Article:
Reflections on Texas Senate Education Committee Public Hearing on Assessments 2.19.2013

Frustration was the key word at yesterday’s hearing. The committee heard from frustrated children, frustrated parents and frustrated teachers and the result was frustrated senators.

The legislature in order to fulfill its constitutional obligation to provide and efficient system of public free schools has spent the last 34 years and specifically the last 20 years implementing standards-based reform to improve education for all students in Texas.

The reforms have definitely helped some children that would have been left behind. However, no parent really  knows if their child was one of these and thus , none of these showed up at yesterday’s hearing to thank the senators for their reforms that had given their child a chance at a decent job or chance at college. It’s hard to say thanks when you don’t know you should say “thank you.”

However,  if your child has bee harmed by the reforms, you know it. And, you show up.   While standards-based reform has helped move some children out of the “shadow of the goalposts” it  has also created some major negative unintended consequences that are spiraling out of control. These issues are serious and can not be ignored.

For me, the most significant testimony was from an Austin 7th grade teacher; she simply stated that at this point in time in the school year 2001 her students had read 10 novels and that this year’s class had only read one! This is disturbing!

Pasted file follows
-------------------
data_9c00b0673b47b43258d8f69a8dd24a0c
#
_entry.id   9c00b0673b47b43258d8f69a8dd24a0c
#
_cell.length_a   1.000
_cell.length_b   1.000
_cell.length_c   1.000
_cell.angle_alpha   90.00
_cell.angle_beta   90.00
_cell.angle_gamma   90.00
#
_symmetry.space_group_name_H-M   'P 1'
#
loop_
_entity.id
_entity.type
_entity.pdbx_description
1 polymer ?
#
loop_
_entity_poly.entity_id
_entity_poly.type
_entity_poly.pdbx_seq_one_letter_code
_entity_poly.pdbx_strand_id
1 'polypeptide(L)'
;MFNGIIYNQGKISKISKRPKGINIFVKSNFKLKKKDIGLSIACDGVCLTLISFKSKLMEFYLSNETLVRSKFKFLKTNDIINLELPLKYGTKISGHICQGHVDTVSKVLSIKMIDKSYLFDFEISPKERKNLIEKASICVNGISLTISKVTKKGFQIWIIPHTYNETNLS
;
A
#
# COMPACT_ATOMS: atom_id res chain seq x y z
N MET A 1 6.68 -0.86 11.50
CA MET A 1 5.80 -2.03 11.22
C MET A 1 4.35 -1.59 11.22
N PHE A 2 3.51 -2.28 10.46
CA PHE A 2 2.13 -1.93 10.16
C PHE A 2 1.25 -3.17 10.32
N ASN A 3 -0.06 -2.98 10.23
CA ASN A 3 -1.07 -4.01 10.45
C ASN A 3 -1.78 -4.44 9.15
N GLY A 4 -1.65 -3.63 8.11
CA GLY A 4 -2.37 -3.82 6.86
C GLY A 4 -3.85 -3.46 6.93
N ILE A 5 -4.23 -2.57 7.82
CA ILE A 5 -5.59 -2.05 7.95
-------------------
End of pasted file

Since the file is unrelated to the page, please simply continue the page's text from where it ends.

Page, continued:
Listen to her powerful statement on February 19, 2013 Part II beginning at 4:01:38.

We need to abandon standards-based reform, but what can take its place? One solution is to focus on getting a great teacher in every classroom.  To this end, an immediate fix would be to raise the bar on admission for our colleges of education.  Admit into these schools, only the top 20% of high school graduates as measured academically by the ACT/SAT—entirely merit based (not GPA, which is influenced by local school and teacher policies). Give these students full ride scholarships.” Imagine what this fix would  look like in 20 to 34 years.

Raising the bar for future teachers would have an immediate impact on the number and quality of present educator preparation programs. Education policy makers should ponder what was done beginning a century ago to ensure that all doctors had had first-class medical training no matter what medical schools they had graduated from….Each state …had established academic requirements for admission to them (something that had rarely existed before) .

Don’t leave any child behind but don’t hold any child back either.

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